Hue falls, Da Nang threatened

By United Press International

DA NANG, South Vietnam -- President Nguyen Van Thieu ordered his troops today to counterattack but the imperial capital of Hue fell to the North Vietnamese army and the United States began the Herculean task of evacuating one million refugees from threatened Da Nang.

In an order of the day read over the national radio, Thieu said the Indochina War had reached a final, decisive phase and that the South Vietnamese army must seize the initiative and counterattack strongly. But already half of the country had fallen to the Communists.


U.S. officials said the first flight of refugees left Da Nang today aboard a chartered 727 plane of World Airways for the comparative safety of Cam Ranh Bay, the abandoned U.S. base on the coast 180 miles to the south. U.S. officials said 375 persons jammed into the plane, which normally seats 100 persons, for the 30-minute flight.


The mood of the people in this overcrowded coastal city 400 miles north of Saigon is one of gloom and doom. More and more people see it as a lost city.

The Communist ring around Da Nang was closing rapidly and the mounting panic in the city was causing real concern among both Vietnamese and American officials. Refugees poured into the city in a countless stream no one really knows how many and the city is bursting at the seams.

The city of Hue, where so many U.S. Marines died during the 1968 Tet offensive, was surrendered without a fight today. The 25,000 gov ernment troops withdrew by sea and North Vietnamese tanks rumbled into South Vietnam's third largest city without opposition. Communist gunners killed 14 persons in an attack on the airport, most of them civilians.

Most of the 300,000 residents had long since fled to Da Nang, and the United States began the incredible task of flying out the million or so refugees or taking them out on barges formerly used to transport food, fuel and ammunition to Phnom Penh. Those abandoned barges were under tow today and expected at Da Nang by Friday with their three tugs, also to be used in the evacuation.


The most spectacular plans for evacuation called for the use of a Boeing 747 stripped of every amenity -- seats, toilets, gallies. American officials chartered one from Seaboard World Airways and hoped to jam as many as 1,200 to 1,600 persons aboard each flight for Cam Ranh Bay.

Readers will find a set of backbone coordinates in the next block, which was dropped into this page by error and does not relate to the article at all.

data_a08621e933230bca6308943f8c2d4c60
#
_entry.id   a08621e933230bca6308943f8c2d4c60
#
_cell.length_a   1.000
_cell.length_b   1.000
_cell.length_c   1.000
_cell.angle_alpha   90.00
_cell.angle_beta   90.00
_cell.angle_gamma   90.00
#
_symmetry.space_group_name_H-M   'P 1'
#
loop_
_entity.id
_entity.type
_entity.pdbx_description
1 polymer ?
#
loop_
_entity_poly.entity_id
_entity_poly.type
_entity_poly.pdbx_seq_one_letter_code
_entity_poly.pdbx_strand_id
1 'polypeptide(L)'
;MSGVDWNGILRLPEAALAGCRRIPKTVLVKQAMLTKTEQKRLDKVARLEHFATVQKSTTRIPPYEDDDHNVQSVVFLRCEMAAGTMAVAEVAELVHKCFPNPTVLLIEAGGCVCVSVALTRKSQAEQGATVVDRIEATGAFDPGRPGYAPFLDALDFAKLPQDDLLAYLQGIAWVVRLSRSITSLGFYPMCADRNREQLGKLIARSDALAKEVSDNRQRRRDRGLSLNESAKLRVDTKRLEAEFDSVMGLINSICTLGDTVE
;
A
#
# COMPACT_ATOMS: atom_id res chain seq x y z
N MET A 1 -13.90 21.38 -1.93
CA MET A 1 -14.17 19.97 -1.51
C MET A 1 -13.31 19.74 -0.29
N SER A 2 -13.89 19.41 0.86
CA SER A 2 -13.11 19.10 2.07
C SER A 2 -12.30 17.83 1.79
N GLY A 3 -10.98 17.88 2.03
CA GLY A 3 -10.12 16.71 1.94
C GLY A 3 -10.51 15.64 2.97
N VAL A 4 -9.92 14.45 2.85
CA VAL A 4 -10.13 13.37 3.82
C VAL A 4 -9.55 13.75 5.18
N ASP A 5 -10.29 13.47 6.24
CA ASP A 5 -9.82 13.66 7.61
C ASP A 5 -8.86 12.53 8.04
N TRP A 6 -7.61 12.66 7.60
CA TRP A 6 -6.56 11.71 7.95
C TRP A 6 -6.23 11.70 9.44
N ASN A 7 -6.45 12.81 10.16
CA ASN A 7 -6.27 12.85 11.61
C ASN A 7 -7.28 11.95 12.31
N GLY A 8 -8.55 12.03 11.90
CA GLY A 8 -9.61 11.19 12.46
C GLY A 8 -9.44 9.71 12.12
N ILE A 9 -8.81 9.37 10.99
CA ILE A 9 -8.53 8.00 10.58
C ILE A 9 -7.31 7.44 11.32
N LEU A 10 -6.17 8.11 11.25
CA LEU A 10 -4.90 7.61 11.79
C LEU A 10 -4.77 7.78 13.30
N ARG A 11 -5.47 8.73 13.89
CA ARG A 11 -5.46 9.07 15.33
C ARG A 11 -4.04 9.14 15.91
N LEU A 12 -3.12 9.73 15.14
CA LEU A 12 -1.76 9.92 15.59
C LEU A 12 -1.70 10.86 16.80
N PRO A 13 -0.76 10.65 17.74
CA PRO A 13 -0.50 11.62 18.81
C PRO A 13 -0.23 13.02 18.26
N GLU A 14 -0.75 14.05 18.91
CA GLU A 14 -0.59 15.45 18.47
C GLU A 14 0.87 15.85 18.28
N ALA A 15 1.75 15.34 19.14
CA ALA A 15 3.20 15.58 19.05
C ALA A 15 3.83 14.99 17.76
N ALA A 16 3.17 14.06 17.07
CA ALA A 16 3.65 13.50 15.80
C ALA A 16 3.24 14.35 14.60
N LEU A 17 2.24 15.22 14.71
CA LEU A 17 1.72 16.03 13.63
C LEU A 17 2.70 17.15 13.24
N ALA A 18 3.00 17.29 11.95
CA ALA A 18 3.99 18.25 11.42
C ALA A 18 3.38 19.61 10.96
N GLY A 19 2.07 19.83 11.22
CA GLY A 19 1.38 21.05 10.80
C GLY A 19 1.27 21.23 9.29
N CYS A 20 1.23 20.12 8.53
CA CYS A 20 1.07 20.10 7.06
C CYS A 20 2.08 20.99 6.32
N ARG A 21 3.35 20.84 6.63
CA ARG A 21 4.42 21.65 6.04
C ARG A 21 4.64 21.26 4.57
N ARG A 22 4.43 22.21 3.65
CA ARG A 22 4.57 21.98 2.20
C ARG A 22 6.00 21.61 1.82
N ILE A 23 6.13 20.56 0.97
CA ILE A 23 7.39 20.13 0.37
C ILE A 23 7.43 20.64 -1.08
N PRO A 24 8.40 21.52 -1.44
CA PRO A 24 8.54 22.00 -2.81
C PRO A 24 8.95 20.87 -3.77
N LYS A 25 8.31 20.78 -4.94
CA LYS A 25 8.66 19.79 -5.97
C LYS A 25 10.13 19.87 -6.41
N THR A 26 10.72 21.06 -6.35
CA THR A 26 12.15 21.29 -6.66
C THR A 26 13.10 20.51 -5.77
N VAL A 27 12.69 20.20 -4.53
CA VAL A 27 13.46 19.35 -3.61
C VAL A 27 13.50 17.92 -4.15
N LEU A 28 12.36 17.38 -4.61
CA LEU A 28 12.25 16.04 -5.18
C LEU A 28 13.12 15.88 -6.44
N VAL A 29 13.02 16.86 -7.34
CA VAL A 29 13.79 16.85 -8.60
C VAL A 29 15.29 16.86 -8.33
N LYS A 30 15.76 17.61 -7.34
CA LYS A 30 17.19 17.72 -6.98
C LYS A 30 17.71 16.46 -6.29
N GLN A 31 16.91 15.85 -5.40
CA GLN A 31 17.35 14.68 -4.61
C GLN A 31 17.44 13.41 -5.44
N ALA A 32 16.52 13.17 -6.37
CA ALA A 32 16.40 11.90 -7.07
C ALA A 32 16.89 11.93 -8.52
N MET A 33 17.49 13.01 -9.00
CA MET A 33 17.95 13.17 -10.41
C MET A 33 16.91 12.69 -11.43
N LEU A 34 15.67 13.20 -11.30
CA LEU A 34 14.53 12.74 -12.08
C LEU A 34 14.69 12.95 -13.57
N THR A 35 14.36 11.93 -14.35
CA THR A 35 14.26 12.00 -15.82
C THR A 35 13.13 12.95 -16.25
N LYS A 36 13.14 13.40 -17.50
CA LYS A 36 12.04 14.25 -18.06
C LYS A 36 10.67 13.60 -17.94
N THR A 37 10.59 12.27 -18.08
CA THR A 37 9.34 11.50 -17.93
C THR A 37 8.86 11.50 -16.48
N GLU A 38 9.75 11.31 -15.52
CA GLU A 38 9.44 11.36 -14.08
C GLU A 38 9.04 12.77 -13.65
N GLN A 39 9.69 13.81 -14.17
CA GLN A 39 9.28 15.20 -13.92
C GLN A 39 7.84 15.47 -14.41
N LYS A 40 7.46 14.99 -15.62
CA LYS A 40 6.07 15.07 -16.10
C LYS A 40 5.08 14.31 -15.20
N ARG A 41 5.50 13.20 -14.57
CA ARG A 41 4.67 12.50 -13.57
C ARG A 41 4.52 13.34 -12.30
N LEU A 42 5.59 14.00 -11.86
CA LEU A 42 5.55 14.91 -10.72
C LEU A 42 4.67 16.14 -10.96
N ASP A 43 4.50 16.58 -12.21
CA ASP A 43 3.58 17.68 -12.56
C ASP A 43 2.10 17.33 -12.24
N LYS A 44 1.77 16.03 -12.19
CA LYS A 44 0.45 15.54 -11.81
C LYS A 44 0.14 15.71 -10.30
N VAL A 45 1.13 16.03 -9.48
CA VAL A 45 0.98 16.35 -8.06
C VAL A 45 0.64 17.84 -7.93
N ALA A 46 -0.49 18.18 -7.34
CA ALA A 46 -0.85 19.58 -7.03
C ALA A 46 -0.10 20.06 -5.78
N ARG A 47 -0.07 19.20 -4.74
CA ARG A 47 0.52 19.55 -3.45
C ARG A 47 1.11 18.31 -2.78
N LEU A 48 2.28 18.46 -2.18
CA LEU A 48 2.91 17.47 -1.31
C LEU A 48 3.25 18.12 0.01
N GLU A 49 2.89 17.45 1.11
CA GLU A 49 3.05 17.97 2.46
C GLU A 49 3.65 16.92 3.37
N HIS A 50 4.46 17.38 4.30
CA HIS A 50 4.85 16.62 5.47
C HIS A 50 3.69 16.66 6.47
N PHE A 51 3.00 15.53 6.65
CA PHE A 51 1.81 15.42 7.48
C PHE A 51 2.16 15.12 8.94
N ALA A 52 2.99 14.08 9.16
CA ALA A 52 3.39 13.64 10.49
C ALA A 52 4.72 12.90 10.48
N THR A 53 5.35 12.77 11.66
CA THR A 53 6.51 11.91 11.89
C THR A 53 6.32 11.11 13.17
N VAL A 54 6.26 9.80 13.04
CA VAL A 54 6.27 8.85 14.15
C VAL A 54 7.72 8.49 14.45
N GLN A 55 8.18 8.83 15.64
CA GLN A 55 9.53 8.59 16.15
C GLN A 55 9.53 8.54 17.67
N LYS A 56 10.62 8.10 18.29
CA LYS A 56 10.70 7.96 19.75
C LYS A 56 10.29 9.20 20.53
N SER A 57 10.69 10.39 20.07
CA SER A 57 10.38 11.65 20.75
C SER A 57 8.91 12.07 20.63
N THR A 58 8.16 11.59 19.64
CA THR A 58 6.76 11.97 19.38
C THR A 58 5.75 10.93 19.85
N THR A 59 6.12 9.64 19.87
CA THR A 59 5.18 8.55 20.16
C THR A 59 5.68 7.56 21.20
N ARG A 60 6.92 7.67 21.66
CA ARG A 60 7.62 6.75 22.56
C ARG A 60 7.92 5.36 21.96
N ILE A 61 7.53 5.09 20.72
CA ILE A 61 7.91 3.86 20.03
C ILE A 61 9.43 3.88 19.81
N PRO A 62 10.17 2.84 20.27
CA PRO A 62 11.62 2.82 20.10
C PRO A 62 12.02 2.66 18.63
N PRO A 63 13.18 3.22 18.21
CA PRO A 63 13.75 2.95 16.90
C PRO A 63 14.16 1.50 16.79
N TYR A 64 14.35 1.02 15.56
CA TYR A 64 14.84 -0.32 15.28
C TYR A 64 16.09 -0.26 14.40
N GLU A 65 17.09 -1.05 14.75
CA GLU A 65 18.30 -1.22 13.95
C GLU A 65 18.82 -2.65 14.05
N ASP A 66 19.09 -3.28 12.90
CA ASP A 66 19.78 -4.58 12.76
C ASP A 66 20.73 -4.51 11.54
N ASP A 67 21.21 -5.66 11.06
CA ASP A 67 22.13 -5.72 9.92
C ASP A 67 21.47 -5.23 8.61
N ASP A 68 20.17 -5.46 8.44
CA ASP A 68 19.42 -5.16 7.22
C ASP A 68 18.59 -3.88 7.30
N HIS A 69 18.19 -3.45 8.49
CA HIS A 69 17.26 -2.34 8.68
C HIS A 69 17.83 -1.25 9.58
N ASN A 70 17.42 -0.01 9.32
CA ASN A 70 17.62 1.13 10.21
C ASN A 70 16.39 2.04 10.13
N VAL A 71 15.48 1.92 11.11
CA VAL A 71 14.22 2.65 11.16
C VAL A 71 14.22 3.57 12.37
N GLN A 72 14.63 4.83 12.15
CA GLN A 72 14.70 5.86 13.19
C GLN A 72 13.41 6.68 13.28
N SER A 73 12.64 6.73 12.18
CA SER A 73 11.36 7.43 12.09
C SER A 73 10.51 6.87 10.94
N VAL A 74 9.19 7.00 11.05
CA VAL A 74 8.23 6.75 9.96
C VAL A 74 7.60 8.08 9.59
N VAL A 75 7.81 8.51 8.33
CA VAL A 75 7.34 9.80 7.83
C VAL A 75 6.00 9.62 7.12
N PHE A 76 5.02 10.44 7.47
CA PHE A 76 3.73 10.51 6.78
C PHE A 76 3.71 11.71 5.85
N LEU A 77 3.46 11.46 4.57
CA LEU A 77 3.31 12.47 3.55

Plans called for the evacuation of 10,000 persons a day, many of them aboard the 747 which was scheduled to arrive next Tuesday. In the meantime the 727 was making one flight today, three Thursday and to continue the flights until it is replaced by the Jumbo Jet.

The airlift was being financed by the U.S. Agency for International Development using civilian planes under contract to the U.S. Defense Department and carried out with support of the South Vietnam Ministry for Social Welfare. Most of the refugees were being taken to the three "safe" coastal provinces of Khanh Hoa, Nin Huen and Binh Thuan, already jammed with refugees.

Boats bringing refugees from Hue were still arriving this morning at the besieged port of Da Nang, 50 miles to the south, but in sharply reduced numbers.

The capture of Hue, one of the bloodiest American battlefields of the war, left the Communists in control of 11 of South Vietnam's 44 provinces and half the nation's territory.


More than 1,000 American Marines were killed or wounded during the 1968 Tet offensive in 26 days of fierce fighting for control of Hue, a walled city of stately streets and Buddhist shrines.

In Saigon, President Nguyen Van Thieu ordered government troops today to stand and fight in their current positions against the 2-week-old Viet Cong and North Vietnamese offensive.

Thieu, in an order read to troops, called on his "fellow soldiers" to stop the Communist advances "at all cost."

"You must mobilize all your initiative and ability to destroy as many enemies as you can and to counterattack strongly," he said.

Indonesia sharply cut back its 200-man peacekeeping force in South Vietnam in the face of the deteriorating military situation across the country.

A spokesman said 32 Indonesian members of the four-nation truce team would leave Saigon for home this afternoon because the force was unable to keep peace in South Vietnam.

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